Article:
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JOHNSTON: Summer sun safety tips

I can hear Olaf singing “In Summer” this week. Can you?

If you can’t, look up the song on YouTube, and it will get you in the mood.

The first day of summer is this weekend. As we all know, this summer will be different than any we’ve probably seen.

I would normally be planning a vacation to somewhere sunny or going to an amusement park, a particular family favorite. But our current situation calls for certain limitations and restrictions.

As I keep telling my kiddos, “It is what it is.” So we adapt.

We’ve been loving taking advantage of the Summer Involvement Program at College Park for something fun to do from 10 a.m. to 2 p.m. on Mondays and Fridays. Check out their Facebook page for the great things they have going on.

Even though many of the normal summer activities will have to be put on hold this year, one thing that isn’t on hold is the importance of sun safety.

When we are outside in the sun, we have to be sure to use sunscreen and watch for signs of heat-related illness.

Using sunscreen the right way is the best way to prevent skin cancer and prevent or delay aging of the skin.

For the best protection, stay in the shade and wear protective clothing, a hat with a wide brim, and sunglasses as well as sunscreen. To protect your lips, apply a lip balm with an SPF of at least 15.

Follow these tips from dermatologists when applying sunscreen:

— Choose a sunscreen that has an SPF of 30 or higher, is water resistant and provides broad-spectrum coverage.

— Apply sunscreen generously 15 minutes before going outdoors.

— Adults need to use one ounce — or enough to fill a shot glass — of sunscreen to fully cover their body.

— Do not forget to apply sunscreen to your neck, face, ears, tops of your feet and legs. — To stay safe from the sun, reapply sunscreen every two hours or immediately after swimming or sweating.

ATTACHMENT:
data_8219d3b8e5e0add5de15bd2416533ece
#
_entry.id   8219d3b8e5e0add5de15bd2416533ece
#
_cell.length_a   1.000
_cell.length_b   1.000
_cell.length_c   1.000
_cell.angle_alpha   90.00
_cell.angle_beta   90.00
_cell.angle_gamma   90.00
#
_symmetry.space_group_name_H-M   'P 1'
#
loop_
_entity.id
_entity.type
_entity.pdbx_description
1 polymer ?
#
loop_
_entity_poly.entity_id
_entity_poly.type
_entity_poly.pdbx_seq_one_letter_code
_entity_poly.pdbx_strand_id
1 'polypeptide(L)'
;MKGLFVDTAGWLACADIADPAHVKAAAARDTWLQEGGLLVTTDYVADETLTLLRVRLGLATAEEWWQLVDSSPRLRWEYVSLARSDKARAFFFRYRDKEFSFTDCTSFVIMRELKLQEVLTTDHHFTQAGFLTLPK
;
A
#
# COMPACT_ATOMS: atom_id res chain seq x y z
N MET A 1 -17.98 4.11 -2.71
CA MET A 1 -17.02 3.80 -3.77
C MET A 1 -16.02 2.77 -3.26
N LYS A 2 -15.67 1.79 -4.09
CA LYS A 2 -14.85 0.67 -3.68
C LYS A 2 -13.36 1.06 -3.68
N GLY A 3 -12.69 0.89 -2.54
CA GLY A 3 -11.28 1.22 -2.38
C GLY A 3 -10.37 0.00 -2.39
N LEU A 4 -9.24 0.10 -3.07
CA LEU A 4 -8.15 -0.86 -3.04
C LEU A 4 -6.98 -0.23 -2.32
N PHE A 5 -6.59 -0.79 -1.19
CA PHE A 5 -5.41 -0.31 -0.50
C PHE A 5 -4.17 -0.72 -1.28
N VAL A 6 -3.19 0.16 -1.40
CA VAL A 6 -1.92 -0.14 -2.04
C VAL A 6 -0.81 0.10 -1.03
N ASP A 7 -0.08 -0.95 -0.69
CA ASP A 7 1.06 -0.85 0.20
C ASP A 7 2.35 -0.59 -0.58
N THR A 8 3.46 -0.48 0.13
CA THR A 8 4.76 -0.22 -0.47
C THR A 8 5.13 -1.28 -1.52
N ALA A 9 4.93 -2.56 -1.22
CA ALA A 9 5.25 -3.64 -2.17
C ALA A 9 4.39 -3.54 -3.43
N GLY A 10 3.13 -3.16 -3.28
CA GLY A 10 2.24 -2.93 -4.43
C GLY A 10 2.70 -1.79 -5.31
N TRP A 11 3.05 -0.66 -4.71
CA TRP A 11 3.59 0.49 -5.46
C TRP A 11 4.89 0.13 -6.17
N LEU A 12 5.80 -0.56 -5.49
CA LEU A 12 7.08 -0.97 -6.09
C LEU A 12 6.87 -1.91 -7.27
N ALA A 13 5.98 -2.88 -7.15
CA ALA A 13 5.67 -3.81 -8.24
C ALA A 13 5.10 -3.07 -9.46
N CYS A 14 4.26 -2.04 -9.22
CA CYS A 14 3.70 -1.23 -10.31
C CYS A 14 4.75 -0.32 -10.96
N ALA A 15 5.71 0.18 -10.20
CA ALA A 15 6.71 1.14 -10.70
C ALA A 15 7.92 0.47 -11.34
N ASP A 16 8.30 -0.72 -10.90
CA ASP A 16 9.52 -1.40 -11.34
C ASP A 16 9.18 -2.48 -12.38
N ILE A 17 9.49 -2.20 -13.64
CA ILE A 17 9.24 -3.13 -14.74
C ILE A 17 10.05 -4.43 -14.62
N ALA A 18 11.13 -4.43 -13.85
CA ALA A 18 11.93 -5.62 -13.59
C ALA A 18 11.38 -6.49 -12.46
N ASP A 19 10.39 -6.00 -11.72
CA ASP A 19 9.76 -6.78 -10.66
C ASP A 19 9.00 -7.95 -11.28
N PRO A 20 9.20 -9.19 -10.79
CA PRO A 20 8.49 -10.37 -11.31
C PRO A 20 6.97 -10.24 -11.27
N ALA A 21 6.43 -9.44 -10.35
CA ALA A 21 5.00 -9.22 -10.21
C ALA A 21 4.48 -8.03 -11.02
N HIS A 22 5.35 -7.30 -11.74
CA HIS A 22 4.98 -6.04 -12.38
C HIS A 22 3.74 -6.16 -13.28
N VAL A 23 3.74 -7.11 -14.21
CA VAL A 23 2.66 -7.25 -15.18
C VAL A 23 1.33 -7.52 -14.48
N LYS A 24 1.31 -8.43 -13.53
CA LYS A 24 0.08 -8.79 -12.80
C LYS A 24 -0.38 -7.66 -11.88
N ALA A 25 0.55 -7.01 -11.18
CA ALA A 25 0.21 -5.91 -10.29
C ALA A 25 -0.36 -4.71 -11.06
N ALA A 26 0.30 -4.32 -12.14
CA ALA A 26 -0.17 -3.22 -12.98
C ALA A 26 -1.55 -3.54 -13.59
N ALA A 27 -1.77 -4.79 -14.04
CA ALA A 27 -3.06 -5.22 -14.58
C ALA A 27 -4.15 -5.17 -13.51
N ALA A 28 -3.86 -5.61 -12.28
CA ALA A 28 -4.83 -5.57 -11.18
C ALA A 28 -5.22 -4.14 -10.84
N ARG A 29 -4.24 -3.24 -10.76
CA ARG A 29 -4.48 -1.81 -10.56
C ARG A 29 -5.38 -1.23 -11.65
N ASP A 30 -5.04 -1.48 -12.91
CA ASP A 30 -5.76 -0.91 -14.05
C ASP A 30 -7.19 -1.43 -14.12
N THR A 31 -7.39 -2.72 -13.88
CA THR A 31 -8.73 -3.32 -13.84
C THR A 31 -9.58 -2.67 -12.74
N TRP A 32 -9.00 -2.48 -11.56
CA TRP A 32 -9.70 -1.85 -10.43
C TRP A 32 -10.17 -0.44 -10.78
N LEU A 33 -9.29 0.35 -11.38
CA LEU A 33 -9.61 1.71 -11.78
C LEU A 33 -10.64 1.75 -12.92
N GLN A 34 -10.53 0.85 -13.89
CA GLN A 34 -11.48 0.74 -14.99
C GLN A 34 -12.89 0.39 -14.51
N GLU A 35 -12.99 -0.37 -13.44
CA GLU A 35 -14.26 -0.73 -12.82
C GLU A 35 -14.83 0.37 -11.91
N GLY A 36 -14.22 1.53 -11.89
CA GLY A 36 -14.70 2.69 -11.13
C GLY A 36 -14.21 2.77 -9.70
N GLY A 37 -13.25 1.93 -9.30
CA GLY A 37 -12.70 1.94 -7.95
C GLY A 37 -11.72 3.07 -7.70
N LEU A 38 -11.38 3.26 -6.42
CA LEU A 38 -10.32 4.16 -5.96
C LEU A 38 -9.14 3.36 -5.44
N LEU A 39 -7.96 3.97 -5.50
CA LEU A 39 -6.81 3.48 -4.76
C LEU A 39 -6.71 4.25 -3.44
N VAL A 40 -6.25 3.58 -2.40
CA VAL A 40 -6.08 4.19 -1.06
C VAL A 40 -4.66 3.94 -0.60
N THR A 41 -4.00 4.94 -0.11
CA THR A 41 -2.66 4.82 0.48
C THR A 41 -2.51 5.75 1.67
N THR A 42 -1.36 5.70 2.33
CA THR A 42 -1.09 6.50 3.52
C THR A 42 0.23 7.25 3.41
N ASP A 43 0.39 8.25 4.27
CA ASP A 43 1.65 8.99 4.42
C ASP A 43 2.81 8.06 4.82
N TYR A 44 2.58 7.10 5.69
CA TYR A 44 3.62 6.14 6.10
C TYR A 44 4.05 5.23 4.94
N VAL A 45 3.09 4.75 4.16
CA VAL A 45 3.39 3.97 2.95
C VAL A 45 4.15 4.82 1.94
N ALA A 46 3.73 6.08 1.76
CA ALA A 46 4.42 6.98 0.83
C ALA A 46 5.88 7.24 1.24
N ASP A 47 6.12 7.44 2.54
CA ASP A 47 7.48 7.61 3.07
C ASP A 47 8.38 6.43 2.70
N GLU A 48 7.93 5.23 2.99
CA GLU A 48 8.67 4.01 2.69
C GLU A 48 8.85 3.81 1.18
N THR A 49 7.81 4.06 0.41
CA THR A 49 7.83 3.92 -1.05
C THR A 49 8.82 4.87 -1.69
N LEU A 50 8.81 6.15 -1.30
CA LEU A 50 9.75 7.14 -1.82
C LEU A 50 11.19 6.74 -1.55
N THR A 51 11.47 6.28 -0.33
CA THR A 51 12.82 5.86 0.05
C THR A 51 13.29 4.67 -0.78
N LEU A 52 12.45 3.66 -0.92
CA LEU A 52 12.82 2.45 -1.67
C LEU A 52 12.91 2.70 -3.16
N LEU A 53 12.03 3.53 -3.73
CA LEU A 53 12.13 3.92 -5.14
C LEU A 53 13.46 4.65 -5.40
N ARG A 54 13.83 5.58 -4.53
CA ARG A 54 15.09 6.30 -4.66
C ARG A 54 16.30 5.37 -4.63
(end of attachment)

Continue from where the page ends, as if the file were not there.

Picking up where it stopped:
There are several heat-related illnesses, including heatstroke (the most dangerous), heat exhaustion and heat cramps.

The best way to prevent heat-related health risks are water, rest and shade. Getting plenty of these three things will help you beat the heat.

The best way to avoid a heat-related illness is to limit exposure outdoors during hot days and by cooling off in the air-conditioning.

Excessive exposure to heat can lead to heat cramps, heat exhaustion and heatstroke.

Be on the lookout for these signs and symptoms of heat-related illnesses:

— Heatstroke: Heatstroke is a medical emergency. If an individual suddenly stops sweating and feels hot to the touch, becomes confused, faints or has seizures, call 911 immediately.

Place the individual in a cool, shady area, loosen and moisten clothing, and apply ice or a cold compress until medics arrive.

— Heat exhaustion: Signs of heat exhaustion include cool, moist skin, nausea, headache, dizziness, weakness and rapid pulse. Individuals should immediately lie down in a cool area, drink plenty of water and apply cold compresses or ice packs if available. If signs of heat exhaustion do not stop or they get worse, the individual should go to the emergency room.

— Heat cramps: Sweating causes a loss of body salts and fluids, and can lead to heat cramps. An individual suffering from muscle spasms or pain because of the heat should move to a cool area, rest and hydrate.

According to the Centers for Disease Control and Prevention, if you are outside during hot days you can also use these tips to avoid getting sick:

— Stay hydrated by drinking more liquid than you think you need. Avoid or limit drinks with caffeine and alcohol.

— Avoid spending time outdoors during the hottest part of the day, which is from 11 a.m. to 3 p.m.

— Take frequent breaks when working outdoors.

— Pace yourself when you run or otherwise exert yourself outside. — Wear loose-fitting, lightweight and light-colored clothing.

Reach out to the Clark County Cooperative Extension office if you would like more information about sun safety.

You can also check out the June 22 SIP bags at College Park, which are beach-themed and have some great info from the Extension Office as well as other community partners about how to have fun in the sun.

Shonda Johnston is the Clark County Extension agent for family and consumer sciences. She can be reached at 859-744-4682 or by email at shonda.johnston@uky.edu.